China and Arms Control: Transition in East Asia
With the Asian security environment in transition from the Cold War structure to whatever replaces it, prospects for arms control initiatives in the region and the attitudes and cooperative mechanisms to implement effective regimes are in a state of flux. Within Asia, Beijing's conventional and nuclear defense modernization programs, combined with its active arms export program, make China a central player in present arms control regimes and any future agreements. While the end of the Cold War and the demise of the Soviet Union meant that China lost much of its strategic significance, Beijing's growing economic and military power guarantee that it will be a major source affecting regional stability -- or instability -- for the foreseeable future. At present, China is viewed by many as a less- than-perfect partner in efforts to achieve a more effective Missile Technology Control Regime (MTCR), an agreement on a comprehensive test ban (CTB) treaty before 1996 and other non-proliferation and arms control initiatives. To understand why this is so, and to appreciate how the current transition in thinking among China's elites can help or hinder these initiatives over the long term, it is necessary to more clearly see the post-Cold War world and Asia from Beijing's perspective.
China's Strategic Culture Changes
For the past decade, China has asserted that power and influence in the 21st century will be a function of a state's "comprehensive national power," which is derived from a robust economy and a vigorous infrastructure of advanced science and technology. While military power plays a significant role, Beijing's security analysts believe that this alone cannot provide the foundation for long-term influence provided by the combination of a strong economy, a defense establishment supported largely by indigenous capabilities and a stable political system.
China's leaders undoubtedly view the demise of the Soviet Union as originating in large part from an economy and science and technology infrastructure distorted by an overcommitment to military development and production. Thus, Beijing's primary security concern is to sustain a "tranquil international environment" within which it can pursue the domestic development goals required to achieve the comprehensive capabilities required for a major power in the 21st century. These goals have been designated the modernization of agriculture, industry, science and technology, and national defense -- the "four modernizations."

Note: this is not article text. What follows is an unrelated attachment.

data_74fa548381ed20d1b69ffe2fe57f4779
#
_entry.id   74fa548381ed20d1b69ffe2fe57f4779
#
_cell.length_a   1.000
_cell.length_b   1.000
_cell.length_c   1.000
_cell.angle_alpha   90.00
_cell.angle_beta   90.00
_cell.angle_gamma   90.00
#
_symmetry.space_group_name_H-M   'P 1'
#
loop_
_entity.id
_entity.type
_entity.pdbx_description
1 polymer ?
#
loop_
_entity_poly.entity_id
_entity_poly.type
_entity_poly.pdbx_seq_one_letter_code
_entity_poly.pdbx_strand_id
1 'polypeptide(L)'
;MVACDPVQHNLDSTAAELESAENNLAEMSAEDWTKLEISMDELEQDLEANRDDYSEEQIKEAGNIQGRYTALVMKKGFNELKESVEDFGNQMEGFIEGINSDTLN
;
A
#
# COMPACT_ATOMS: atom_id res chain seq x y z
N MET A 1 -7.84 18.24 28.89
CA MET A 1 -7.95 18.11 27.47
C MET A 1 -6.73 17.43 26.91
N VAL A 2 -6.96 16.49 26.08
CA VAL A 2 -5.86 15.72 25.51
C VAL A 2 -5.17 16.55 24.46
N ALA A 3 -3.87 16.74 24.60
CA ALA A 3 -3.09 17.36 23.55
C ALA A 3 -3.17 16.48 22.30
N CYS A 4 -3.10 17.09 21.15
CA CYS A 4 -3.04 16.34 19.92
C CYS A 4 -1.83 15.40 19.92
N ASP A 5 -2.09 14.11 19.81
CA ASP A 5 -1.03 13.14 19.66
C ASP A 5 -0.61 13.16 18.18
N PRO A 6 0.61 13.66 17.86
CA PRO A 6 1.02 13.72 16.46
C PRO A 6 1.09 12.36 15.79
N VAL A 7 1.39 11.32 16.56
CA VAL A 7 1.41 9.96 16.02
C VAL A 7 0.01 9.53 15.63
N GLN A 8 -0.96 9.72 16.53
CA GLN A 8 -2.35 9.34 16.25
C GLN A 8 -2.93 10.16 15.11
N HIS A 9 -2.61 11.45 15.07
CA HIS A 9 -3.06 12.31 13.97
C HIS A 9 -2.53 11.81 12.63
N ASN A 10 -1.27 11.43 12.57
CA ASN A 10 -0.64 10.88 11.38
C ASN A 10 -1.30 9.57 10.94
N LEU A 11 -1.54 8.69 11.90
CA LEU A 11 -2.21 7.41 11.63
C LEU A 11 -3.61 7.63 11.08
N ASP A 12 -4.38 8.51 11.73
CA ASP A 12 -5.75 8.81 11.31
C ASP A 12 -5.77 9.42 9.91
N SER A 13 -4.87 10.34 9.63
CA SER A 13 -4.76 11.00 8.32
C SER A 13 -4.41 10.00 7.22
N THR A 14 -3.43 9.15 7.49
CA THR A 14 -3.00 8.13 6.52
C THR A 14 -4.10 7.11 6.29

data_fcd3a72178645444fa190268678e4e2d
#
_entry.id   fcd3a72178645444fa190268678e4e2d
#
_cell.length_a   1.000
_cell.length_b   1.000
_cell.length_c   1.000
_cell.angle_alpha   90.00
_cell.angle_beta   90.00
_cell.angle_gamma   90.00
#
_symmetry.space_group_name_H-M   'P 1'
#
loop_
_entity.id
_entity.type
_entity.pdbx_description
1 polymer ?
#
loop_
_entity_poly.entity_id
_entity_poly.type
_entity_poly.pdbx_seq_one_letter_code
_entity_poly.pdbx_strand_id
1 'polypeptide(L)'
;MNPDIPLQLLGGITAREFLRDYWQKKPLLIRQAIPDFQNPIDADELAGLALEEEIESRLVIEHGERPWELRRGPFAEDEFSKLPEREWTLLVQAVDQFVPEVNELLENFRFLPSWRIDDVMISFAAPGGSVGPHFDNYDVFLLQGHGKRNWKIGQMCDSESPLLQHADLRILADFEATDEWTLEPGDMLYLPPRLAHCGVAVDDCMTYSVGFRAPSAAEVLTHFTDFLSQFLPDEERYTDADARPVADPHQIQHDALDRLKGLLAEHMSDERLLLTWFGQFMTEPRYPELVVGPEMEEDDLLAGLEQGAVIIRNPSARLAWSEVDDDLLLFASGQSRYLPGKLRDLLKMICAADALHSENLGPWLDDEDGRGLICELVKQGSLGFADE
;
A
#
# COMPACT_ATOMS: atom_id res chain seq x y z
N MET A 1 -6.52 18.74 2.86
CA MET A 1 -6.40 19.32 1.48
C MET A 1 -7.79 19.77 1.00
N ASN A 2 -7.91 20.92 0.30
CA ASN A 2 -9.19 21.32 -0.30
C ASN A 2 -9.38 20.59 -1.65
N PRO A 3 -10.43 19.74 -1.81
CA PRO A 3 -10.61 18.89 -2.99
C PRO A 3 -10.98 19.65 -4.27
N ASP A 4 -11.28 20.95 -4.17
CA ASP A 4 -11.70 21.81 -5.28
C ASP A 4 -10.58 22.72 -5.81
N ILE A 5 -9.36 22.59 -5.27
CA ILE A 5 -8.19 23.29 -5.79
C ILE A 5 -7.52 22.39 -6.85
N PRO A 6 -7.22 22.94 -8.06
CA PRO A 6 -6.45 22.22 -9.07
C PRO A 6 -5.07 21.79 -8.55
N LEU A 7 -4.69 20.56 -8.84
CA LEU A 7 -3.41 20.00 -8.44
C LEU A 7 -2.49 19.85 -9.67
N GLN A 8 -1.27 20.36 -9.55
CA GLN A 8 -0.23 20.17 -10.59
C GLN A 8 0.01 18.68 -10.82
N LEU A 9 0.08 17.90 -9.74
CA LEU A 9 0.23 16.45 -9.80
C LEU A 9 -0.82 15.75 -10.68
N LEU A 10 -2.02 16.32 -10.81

In this context, it is important to understand that Beijing's overriding security objective is to develop such a power base that China will never again suffer the degradations it experienced in what Chinese refer to as the "century of humiliation." Beijing's political and military elites see the period between the first Opium War (1839 to 1842) and the communist victory over the Kuomintang in 1949 as the time when China lost control of its own destiny to the imperial powers of Britain, Japan, France, Germany, Russia and the United States. It was a century of rebellion, revolution, civil and international war that left a moribund China exposed to the predatory schemes of foreign powers epitomized by the "unequal treaties" its badly weakened government was forced to endorse. This recent history has passed on to China's political and military elite a strategic view that enshrines freedom from fear of domination by hostile powers as the core of national security policy.
All Chinese, regardless of political persuasion, can agree on this important point because it becomes a prism through which all dealings with foreigners and foreign states are viewed. Any policy, cooperative measure, arms control regime, treaty or arrangement that could conceivably put China again in a subservient relationship is to be avoided. The lesson of history, before and after the Chinese Communist Party took power in 1949, is that foreigners cannot be trusted. …